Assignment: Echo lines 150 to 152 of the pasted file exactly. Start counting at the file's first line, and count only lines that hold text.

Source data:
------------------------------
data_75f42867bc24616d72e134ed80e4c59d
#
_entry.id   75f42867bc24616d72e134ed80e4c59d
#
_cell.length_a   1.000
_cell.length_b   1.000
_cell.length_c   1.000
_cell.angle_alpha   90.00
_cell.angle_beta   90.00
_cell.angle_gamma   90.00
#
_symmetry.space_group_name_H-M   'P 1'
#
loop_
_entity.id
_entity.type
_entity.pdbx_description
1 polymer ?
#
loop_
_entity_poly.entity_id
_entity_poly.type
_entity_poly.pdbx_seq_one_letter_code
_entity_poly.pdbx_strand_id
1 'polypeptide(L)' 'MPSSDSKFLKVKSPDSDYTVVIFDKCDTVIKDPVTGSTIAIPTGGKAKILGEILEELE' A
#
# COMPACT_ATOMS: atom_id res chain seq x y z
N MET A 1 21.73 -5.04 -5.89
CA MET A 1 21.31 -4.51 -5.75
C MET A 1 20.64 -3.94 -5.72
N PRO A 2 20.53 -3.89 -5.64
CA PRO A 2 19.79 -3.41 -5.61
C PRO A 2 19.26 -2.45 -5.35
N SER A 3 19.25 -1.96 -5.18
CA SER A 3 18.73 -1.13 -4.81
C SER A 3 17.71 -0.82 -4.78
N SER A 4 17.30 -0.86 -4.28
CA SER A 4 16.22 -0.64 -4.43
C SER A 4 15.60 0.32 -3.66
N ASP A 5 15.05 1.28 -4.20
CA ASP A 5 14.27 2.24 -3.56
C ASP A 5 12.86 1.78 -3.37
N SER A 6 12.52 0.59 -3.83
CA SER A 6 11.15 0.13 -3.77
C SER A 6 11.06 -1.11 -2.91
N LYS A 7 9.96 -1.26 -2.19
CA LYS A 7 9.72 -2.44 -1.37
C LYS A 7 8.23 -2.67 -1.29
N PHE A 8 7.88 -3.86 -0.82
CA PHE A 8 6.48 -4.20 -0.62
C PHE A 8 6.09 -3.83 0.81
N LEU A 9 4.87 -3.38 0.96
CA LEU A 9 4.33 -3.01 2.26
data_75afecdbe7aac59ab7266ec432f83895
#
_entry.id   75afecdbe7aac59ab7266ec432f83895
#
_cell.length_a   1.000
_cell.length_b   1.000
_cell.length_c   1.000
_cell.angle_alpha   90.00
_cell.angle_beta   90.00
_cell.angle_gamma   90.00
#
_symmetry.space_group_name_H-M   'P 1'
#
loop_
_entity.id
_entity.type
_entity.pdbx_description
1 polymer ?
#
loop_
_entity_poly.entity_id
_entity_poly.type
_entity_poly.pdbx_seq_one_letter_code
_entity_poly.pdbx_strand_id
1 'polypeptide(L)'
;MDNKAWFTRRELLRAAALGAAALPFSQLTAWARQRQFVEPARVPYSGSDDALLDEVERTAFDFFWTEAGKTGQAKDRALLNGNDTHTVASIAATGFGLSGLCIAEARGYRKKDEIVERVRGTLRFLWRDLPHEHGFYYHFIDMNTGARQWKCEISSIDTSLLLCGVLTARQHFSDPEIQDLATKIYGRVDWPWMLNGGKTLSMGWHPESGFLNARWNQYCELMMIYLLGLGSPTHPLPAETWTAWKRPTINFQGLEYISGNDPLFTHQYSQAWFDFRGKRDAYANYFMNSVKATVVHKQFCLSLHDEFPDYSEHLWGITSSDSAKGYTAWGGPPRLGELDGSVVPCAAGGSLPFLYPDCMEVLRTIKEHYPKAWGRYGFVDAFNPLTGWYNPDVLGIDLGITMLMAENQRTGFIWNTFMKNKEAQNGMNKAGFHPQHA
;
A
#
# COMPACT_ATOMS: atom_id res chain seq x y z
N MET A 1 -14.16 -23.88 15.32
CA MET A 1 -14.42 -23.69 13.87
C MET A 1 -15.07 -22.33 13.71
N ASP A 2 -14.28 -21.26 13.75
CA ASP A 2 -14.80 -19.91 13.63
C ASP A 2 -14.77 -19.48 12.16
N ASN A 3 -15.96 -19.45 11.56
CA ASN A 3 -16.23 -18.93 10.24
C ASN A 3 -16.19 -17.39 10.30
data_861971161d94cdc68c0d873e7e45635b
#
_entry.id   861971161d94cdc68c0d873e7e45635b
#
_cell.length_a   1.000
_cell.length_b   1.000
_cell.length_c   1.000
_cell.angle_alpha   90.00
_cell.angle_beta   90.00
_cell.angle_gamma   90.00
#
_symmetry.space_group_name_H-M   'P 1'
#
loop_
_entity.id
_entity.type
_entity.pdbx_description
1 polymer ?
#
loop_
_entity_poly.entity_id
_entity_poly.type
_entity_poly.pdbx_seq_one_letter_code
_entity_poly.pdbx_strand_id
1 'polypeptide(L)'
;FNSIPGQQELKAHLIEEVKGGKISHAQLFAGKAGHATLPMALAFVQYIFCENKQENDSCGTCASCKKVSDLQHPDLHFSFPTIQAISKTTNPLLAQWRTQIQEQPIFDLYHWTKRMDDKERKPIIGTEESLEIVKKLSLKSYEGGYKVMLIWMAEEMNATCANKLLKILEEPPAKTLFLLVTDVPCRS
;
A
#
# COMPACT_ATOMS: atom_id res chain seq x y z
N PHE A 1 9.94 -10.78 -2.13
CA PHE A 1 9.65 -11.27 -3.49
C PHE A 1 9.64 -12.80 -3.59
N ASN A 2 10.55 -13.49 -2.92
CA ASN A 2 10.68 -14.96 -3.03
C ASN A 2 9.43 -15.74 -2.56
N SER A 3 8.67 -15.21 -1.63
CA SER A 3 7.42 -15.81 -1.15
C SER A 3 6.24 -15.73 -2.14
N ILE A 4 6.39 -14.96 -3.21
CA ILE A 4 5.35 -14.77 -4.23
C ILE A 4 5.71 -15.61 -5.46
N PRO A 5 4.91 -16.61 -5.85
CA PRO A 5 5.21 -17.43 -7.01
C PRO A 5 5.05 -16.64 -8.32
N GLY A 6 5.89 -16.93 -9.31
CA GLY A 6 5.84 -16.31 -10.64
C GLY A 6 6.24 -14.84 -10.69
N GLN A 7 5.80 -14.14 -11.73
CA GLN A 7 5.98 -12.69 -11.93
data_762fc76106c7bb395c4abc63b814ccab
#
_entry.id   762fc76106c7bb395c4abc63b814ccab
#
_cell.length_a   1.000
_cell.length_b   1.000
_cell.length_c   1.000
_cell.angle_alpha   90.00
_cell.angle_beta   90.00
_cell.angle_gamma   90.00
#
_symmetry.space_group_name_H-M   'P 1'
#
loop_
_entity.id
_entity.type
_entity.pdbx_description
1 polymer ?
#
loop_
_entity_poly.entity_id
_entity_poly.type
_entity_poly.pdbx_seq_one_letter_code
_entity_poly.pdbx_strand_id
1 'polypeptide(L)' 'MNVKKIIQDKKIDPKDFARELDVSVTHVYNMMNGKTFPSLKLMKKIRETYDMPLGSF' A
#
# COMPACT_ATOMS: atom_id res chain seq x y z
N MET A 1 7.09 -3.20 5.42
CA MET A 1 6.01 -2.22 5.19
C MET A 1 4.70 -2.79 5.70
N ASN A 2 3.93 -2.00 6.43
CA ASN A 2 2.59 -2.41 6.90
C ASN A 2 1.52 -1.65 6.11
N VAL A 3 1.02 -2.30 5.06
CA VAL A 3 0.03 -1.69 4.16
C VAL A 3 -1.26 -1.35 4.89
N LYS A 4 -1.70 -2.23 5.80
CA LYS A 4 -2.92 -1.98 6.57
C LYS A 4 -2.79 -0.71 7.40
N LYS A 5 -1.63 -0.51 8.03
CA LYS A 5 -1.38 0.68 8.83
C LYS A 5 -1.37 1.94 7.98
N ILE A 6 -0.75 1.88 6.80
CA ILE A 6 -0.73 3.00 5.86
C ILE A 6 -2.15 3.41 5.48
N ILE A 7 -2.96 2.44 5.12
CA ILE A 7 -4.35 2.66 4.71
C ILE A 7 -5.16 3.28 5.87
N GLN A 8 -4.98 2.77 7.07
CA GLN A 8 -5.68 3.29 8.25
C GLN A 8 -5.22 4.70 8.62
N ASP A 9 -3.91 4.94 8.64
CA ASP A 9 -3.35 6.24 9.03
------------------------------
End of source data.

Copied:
_cell.angle_alpha   90.00
_cell.angle_beta   90.00
_cell.angle_gamma   90.00